what oil are you running?

Discussion in '2005 - 2009 Specific Tech' started by autumn_again, Sep 25, 2008.

  1. I would not use any viscosity other than 5W-20; this discussion has come up in other forums, and Jim at JDM tuning said that the cam phasers in these cars are very sensitive to viscosity changes and they have seen up to 30 hp gains from putting the right oil in the car to get the valve timing working again.
    The regular Motorcraft filter has a very good reputation, I don't know if there is much reason to use something else. I use Mobil 1 and the Motorcraft filter.
  2. I'd love to see that 30 hp gain ... :rlaugh:
  3. He was saying that the wrong viscosity oil was causing a 30 hp loss, not that the oil they switched to made any gains over what should have been in there to begin with. From what I understand, the variable cam timing is dependent on the right viscosity being used, and when it isn't the system won't work right. I may have misunderstood what the guy at JDM was saying, but I would guess that he knows what he is talking about, he has a S197 with no power adders running 11.15.
  4. Huh? :rolleyes:

    I guess one of my big questions is...will the 0-20 satisfy Ford's warranty requirement? Also, has anyone been running 0-20 in their Mustang?

    It seems that the better flow at cold temperatures would be a benefit...and at warmer temps it acts the same as a 5-20, right? (feel free to chime in here oil experts...I don't pretend to be one).

    My car is at almost 1K miles and I'm changing it to full synthetic next weekend. I've done it before in all my cars without any problems whatsoever except for my last one that shipped with Mobil 1 from the factory.

    As for Mobil 1...I've used it, I think it's OK, but the oil always looks filthy black when it's time for the oil change whether that is at 3K or at extended frequencies. Now I know I've read that oil color is supposedly not an indication of quality but that doesn't seem to matter to the oil change guys when they scorn me for how terrible my oil looks...or when I change it myself and it's pitch black. It seems just like conventional oil in that respect.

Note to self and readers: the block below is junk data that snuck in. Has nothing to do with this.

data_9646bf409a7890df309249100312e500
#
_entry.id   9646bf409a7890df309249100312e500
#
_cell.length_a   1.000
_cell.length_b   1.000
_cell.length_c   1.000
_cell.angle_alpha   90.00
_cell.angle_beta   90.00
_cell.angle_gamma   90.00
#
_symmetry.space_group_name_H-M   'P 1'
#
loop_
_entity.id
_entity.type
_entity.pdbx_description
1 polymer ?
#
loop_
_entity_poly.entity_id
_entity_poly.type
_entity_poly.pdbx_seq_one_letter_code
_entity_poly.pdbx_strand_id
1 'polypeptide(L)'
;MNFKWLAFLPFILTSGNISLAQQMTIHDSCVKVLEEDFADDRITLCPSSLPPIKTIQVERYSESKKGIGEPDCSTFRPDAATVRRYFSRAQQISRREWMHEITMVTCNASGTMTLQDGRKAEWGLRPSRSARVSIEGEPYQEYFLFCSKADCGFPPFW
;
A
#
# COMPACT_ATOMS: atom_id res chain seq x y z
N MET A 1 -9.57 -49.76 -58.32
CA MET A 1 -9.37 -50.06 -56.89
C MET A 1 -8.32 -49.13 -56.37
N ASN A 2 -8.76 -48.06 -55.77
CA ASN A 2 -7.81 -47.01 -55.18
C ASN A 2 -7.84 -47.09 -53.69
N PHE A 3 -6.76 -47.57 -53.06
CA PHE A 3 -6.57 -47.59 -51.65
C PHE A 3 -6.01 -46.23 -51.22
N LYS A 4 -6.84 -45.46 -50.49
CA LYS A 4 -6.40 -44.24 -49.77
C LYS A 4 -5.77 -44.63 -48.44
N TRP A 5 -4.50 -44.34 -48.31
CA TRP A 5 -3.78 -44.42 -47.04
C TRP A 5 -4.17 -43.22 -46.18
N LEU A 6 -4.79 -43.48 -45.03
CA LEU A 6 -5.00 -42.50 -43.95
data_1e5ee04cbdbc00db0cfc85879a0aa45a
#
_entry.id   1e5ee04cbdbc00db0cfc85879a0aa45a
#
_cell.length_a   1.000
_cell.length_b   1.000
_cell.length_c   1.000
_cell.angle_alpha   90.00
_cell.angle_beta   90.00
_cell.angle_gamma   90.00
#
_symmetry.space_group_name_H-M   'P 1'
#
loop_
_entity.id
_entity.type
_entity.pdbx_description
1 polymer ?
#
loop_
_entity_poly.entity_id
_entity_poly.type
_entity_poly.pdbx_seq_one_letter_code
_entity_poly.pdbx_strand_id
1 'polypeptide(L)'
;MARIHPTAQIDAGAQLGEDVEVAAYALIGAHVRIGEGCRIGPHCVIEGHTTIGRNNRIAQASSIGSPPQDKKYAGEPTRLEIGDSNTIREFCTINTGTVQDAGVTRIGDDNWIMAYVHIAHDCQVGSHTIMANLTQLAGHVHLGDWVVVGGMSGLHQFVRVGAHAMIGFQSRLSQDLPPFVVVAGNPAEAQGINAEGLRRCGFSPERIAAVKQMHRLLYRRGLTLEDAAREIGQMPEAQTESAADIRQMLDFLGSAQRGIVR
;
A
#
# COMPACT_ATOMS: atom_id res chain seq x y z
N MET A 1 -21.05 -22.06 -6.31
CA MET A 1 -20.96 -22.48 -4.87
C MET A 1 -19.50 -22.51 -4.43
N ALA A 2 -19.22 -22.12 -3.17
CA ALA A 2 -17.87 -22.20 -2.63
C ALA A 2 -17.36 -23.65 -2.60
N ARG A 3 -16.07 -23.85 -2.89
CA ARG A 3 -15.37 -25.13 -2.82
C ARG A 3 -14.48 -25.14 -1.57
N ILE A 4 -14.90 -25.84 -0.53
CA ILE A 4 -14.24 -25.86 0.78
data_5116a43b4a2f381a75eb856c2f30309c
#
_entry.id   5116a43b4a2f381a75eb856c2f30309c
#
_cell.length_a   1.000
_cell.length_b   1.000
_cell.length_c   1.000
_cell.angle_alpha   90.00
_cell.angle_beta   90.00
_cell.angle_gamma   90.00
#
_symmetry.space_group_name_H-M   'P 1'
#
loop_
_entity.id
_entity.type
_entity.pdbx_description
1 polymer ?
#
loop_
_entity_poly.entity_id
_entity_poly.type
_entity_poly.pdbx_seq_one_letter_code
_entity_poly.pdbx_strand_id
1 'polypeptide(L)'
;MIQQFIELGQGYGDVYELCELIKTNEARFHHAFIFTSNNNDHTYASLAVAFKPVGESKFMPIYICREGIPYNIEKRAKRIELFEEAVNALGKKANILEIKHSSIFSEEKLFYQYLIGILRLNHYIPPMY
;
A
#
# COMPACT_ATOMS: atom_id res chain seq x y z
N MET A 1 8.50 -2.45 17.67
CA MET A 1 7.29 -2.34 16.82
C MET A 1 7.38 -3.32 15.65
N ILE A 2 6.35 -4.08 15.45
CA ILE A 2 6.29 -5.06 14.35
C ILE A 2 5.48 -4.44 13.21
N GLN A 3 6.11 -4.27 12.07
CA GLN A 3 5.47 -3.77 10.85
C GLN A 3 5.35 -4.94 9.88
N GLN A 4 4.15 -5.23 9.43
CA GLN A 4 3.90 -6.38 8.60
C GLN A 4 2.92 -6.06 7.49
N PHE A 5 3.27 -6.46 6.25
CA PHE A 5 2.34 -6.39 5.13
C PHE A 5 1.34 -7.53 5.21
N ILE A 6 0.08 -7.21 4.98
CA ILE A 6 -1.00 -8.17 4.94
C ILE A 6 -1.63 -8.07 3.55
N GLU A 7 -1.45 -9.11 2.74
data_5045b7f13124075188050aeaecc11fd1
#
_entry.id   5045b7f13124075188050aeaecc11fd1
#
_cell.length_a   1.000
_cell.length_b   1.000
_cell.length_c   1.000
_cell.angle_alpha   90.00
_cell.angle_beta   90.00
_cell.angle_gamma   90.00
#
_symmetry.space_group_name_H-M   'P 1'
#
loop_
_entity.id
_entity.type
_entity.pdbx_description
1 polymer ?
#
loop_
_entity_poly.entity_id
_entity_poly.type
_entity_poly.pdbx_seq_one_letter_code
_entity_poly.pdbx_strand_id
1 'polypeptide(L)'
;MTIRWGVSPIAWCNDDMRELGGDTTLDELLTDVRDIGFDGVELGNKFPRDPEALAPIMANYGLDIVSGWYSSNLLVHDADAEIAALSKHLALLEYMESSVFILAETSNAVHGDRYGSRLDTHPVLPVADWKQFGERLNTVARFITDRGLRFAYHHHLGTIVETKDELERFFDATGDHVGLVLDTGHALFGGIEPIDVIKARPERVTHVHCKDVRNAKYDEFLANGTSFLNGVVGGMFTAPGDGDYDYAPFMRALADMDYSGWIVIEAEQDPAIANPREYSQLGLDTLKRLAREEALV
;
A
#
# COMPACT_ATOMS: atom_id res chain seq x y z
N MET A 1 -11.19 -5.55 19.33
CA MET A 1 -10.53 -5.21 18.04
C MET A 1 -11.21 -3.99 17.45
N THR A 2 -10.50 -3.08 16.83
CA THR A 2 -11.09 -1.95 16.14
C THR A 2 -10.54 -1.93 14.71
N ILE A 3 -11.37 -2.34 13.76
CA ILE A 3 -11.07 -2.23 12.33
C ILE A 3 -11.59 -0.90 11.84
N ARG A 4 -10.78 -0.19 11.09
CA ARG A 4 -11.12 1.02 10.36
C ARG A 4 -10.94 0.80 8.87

Amsoil on the other hand always looks like I just changed the oil (perfectly clean) and it also smells different; where Mobil 1 smells like regular oil Amsoil almost has no odor which leads me it's more "synthetic" than Mobil 1 "synthetic". Just rambling here...and I don't pretend to be an oil expert so those that are please offer your opinions. It also kills me to be an Amsoil advocate (since their company seems practically cult-like in their fanatical followers and their sales practices) but damn...I swear my cars seem to have more horsepower and fuel efficiency, plus it looks cleaner when I dump it. The only thing I don't like about it is the lack of API certification which the owner's manuals say I need...and the price. Any opinions?

    I haven't decided what oil I'm going with yet (0-20, or 5-20, Amsoil, RP, or Mobil1?) so more opinions to sway my decision are appreciated.
  5. I'm 2200 miles into a run on the Mobil 1 0W20 and have seen no noticible gain in fuel economy. The car has 8400 miles on it and I changed out the factory fill at 500 miles with new Motorcraft 5W20 and FL820S filter. Switched to M1 5W20 at 3000 miles and tried the 0W20 at the 6k change. I've always used M1 so guess I'll go back to 5W20 and be done woth it.
  6. My opinions. Feel free to disagree.

    If you want to keep the warranty in place, do NOT use any viscosity oil other than what is stated by Ford in the owner's guide unless you have a written letter from Ford Motor Co. that says that another particular oil is acceptable and will not void the warranty.

    Essentially, 0W oil uses viscosity improvers to reach 20 weight when the oil is hot. The same thing with 5W, except the viscosity improvers are not the same because they do not need to increase the weight of the base oil's viscosity as much.

  7. Although I am not an expert, I do know that one can not determine the condition of the oil by just the way it looks and smells or even the amount of miles/time it had on it.

    Many stationary industrial engines have the oil changed only when the oil analysis indicated it is necessary. Mucho $$$ were saved by analysis based oil change intervals (many units hold well over 500 GALLONS of oil with the filters holding 75+ GALLONS alone!) Additionally, the analysis spotted small problems (metal content, coolant, etc.) which was the original reason for the analysis due to the fact that these were emergency use engines that we couldn't allow to fail. They were used as generators (nuclear power plants) or storm drain pump power units. People would tend to get a little pissy if the local nuclear power station had a meltdown or they woke up with 3 feet of water in their homes because a power unit failed. Unfortunately, "highly detailed" oil analysis costs a couple of hundred dollars each. Not very cost effective for an oil change that costs less than 50 bucks.

    Auto and oil manufacturers have tested the oil and engines for thousands of hours and have determined the safe intervals for oil changes using the cheapest dino based oils that met the API standards in order to get a worst case senario. You can make book that there is a "fudge factor" built into those recommendations as neither the car maker or oil producer wants to be advertised as producing a product that fails. The use of full synthetic oil is just an additional safety factor that we gearheads are willing to pay for for the peace of mind.